Supermassive black holes may have a completely unexpected cosmic delivery service supplying them with gas and dust to feast on. This could result in the cosmic titans feeding much faster than scientists had expected, gorging themselves over a period of months rather than hundreds or even thousands of years.
Supermassive black holes with masses of millions or even billions of times that of the sun are believed to dwell at the hearts of most galaxies, and when they are surrounded by vast plates of gas and dust called accretion disks, they power quasars. Quasars are the bright hearts of active galaxies that are so luminous they can outshine the combined light of every star in the entire galaxy around them.
These new findings about black hole feeding rates could thus help shed light on how supermassive void gobble up surrounding material and how that process influences the evolution of galaxies.
The research is the result of high-resolution 3D simulations performed by a team of scientists who set out to understand black hole dynamics and ended up capturing a surprisingly quick feeding rate of these elusive phenomena. Moreover, this increased rate may be supported by real-world observations of quasars as well, some of which brighten and fade with a timescale of months.
"How gas gets to a black hole to feed it is the central question in accretion-disk physics," Nick Kaaz, team leader and an astronomer at Northwestern University, said in a statement. "If you know how that happens, it will tell you how long the disk lasts, how bright it is, and what the light should look like when we observe it with telescopes."
Supermassive black holes are such a drag at mealtimes
Supermassive black holes are so massive that when they spin, they drag the very fabric of space and time along with them, a phenomenon called "frame dragging" or the "Lense-Thirring effect." 3D simulations performed using the Summit supercomputer at Oak Ridge National Laboratory showed that this twisting of space rips up accretion disks and causes them to split into inner and outer "subdisks."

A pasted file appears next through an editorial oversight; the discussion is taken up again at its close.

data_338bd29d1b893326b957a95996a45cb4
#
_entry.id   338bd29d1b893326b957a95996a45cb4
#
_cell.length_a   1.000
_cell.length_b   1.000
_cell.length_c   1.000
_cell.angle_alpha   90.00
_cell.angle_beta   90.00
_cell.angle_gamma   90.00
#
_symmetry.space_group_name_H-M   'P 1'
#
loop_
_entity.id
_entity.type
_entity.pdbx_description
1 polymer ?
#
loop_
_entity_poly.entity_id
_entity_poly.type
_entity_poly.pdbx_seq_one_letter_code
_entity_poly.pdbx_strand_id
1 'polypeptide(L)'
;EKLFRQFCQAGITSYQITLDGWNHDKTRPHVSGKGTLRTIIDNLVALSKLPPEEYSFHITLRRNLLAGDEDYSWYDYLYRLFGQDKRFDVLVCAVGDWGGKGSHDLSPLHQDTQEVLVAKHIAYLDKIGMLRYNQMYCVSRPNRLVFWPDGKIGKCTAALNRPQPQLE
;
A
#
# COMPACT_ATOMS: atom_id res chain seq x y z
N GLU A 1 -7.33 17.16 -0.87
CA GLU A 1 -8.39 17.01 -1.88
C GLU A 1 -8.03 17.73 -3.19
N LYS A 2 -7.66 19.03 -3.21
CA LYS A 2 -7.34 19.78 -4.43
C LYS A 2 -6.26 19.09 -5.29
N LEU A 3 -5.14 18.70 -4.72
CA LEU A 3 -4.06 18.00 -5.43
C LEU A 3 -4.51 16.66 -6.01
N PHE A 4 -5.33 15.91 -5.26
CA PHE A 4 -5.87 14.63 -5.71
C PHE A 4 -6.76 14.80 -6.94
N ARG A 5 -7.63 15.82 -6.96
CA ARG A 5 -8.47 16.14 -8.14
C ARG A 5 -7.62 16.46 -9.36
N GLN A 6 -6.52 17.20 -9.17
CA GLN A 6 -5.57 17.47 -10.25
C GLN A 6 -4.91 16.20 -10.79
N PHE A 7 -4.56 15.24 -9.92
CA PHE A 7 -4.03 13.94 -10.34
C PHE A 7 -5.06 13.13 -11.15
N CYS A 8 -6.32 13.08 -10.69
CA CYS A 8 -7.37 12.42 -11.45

Supermassive black holes treat the inner disk as an appetizer, in a way, because they start their dinner by devouring gas and dust found there first. As this is happening, matter from the outer disk filters in, eventually filling in gaps left behind by the black hole devouring the inner disk. This filled-in disk then becomes the main course, allowing the feeding process to start all over again.
The black hole's entire cosmic dining experience of eating, refilling, then eating again can proceed over a matter of mere months, the team’s simulations suggested, which is radically more rapid than previously calculated timescales. This may ultimately explain why some quasars flash quickly and then disappear.
"Classical accretion disk theory predicts that the disk evolves slowly," Kaaz said. "But some quasars — which result from black holes eating gas from their accretion disks — appear to drastically change over time scales of months to years. This variation is so drastic."
Kaaz, who is also a member of the Center for Interdisciplinary Exploration and Research in Astrophysics (CIERA), added that from the simulations, it looks like the inner part of the disk — where most of the light of a quasar comes from — gets destroyed and then replenished.
"Classical accretion disk theory cannot explain this drastic variation," he said. "But the phenomena we see in our simulations potentially could explain this. The quick brightening and dimming are consistent with the inner regions of the disk being destroyed."
Supermassive black holes eat from gyroscopes instead of plates